Kirby's Return to Dream Land Review

Paul Goodman | 8 Nov 2011 17:00
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Alright, I'll admit it. Underneath my grim and rough exterior, beyond my love for sci-fi shooters and action titles, from time to time I like to play a good-natured, brightly colored platformer featuring a lovable Nintendo character. Kirby's Return to Dream Land, featuring everyone's favorite pink ball of friendless, is the latest Wii game that offers such an exciting adventure. Is it filled with intrigue, life lessons and lots of collectible stars and power-ups? Well, mostly.

Kirby's Return to Dream Land starts out as Kirby, hanging out with his friends, witnesses a strange magical rift open up in the sky overhead. Suddenly a flying ship comes crashing down into Kirby's neighborhood, and, upon further investigation, Kirby and company meet Magalor, an alien in dire need of Kirby's help repairing his starcutter, the Lor, in order to return to his home dimension.

Thus begins Kirby's quest across the world of Pop Star to recover the five pieces of the Lor while dashing, jumping, floating and swimming his way through the game's various worlds. Return to Dream Land has the usual standard assortment of platformer environments, like an ice world, a forest world, and a water/beach world, but they're all very richly detailed and have a good mix of combat and jumping puzzles. Your enemies are legion with tons of lizards, birds, eye-ball creatures, swordsmen and robots standing in your way.

Thankfully, Kirby's trademark "Copy" ability makes a big comeback in Return to Dream Land, and it's probably one of the better parts of the game. Inhaling and swallowing an enemy instead of spitting it back out as a starry projectile of death sometimes grants Kirby a special set of abilities. Eating up a dragon lets Kirby breathe fire, or on the flip side, inhale a snowman and Kirby will be able to breathe ice. There are a bunch of humorous references in the copy abilities also; you'll turn into a Kirby-version of Link from The Legend of Zelda, complete with spin attack if you inhale a swordsman, and a punching-type enemy turns Kirby into a martial artist whose moves I'm pretty sure are inspired a little by Street Fighter. It's fun figuring out what each of the copy abilities can do and how best to use them in combat (some are much more useful than others), and in a few stages they're essential for getting over some of the environmental puzzles. The "water" copy ability lets Kirby destroy lava blocks that might be hiding an extra life or an Energy Sphere from view, as an example.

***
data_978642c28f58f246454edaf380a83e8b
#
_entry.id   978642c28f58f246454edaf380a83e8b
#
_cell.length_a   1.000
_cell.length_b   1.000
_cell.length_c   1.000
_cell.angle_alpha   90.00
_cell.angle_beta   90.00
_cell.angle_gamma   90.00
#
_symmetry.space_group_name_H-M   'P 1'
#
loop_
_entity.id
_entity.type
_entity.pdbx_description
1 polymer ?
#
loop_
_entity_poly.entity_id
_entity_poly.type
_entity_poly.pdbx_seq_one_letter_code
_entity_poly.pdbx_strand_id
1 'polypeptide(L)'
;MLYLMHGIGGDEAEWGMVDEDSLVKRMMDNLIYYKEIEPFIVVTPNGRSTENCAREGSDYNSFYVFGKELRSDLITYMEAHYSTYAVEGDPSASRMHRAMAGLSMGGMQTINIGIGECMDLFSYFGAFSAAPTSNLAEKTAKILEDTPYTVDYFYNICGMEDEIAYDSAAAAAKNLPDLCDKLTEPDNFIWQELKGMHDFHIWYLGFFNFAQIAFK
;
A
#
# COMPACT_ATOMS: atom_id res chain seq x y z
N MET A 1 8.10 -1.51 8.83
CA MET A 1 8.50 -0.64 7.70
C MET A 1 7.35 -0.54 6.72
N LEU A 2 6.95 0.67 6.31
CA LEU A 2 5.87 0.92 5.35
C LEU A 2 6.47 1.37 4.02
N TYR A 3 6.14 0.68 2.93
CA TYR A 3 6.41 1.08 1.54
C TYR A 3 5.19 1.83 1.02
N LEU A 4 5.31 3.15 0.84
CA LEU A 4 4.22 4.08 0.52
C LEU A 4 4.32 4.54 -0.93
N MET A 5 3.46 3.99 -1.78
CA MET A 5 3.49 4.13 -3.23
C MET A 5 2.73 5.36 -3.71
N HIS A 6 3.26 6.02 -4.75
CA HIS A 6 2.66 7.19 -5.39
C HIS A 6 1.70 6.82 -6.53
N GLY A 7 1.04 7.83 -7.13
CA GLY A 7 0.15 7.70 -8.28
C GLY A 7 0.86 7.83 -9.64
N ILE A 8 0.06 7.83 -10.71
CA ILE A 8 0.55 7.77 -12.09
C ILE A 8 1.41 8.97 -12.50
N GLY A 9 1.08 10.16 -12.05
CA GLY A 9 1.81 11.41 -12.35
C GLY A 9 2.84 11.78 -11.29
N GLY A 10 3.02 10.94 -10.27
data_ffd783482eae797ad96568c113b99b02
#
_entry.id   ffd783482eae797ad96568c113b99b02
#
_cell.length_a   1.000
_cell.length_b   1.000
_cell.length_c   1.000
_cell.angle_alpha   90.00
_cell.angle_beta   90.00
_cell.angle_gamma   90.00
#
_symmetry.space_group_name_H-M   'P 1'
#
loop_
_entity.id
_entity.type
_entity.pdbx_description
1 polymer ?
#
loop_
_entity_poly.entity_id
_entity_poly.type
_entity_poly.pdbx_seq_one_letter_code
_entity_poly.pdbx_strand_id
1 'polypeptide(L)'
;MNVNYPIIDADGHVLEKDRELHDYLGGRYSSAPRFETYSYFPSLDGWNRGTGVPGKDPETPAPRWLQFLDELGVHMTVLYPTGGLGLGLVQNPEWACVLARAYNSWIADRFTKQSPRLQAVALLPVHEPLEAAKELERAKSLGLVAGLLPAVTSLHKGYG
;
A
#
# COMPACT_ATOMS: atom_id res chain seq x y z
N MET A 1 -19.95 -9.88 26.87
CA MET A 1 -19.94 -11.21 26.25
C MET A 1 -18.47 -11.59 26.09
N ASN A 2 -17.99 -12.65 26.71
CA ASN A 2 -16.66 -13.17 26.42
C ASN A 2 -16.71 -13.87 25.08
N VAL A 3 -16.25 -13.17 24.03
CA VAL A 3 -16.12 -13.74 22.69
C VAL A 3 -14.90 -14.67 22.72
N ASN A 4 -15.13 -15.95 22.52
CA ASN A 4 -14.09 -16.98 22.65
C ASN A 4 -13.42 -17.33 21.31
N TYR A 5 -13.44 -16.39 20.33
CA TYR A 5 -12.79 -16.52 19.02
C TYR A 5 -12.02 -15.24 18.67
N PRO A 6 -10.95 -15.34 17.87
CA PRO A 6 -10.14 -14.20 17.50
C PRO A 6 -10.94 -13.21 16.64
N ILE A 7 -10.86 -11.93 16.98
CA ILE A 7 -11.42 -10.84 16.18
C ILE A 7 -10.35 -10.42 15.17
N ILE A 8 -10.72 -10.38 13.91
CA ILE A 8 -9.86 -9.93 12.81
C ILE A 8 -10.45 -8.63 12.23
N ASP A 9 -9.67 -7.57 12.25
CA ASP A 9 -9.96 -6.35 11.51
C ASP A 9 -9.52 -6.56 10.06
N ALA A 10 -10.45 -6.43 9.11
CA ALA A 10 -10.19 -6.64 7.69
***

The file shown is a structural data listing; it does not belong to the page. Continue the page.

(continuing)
Occasionally you'll also come across special enemies that give you super-sized versions of the copy abilities, which more or less let you rampage across the level, destroying everything and everyone in your path. I was definitely not expecting anything of this magnitude, and I was laughing hard the first time Kirby pulled out a giant cleaver and promptly carved his way through a half-dozen enemies and the hillside behind them. These sequences don't happen enough to break up some of the monotony in other parts of the game, but they're definitely a highlight.

There are also several optional "void" levels hidden in the game, which usually appear after using a super-copy ability to wreck some important-looking part of the environment. These void levels pit you in a race against time as you scramble through a monochrome world while a giant purple wall of nothingness erases the level behind you. The end of each void level has a fight against a Sphere Doomer, a giant red or grey bird thing that flickers around the screen throwing energy blasts around. These stages are an interesting break from the bright, color-filled levels in the rest of the game, but getting through them and beating the Doomer guarding the exit can feel like a chore.

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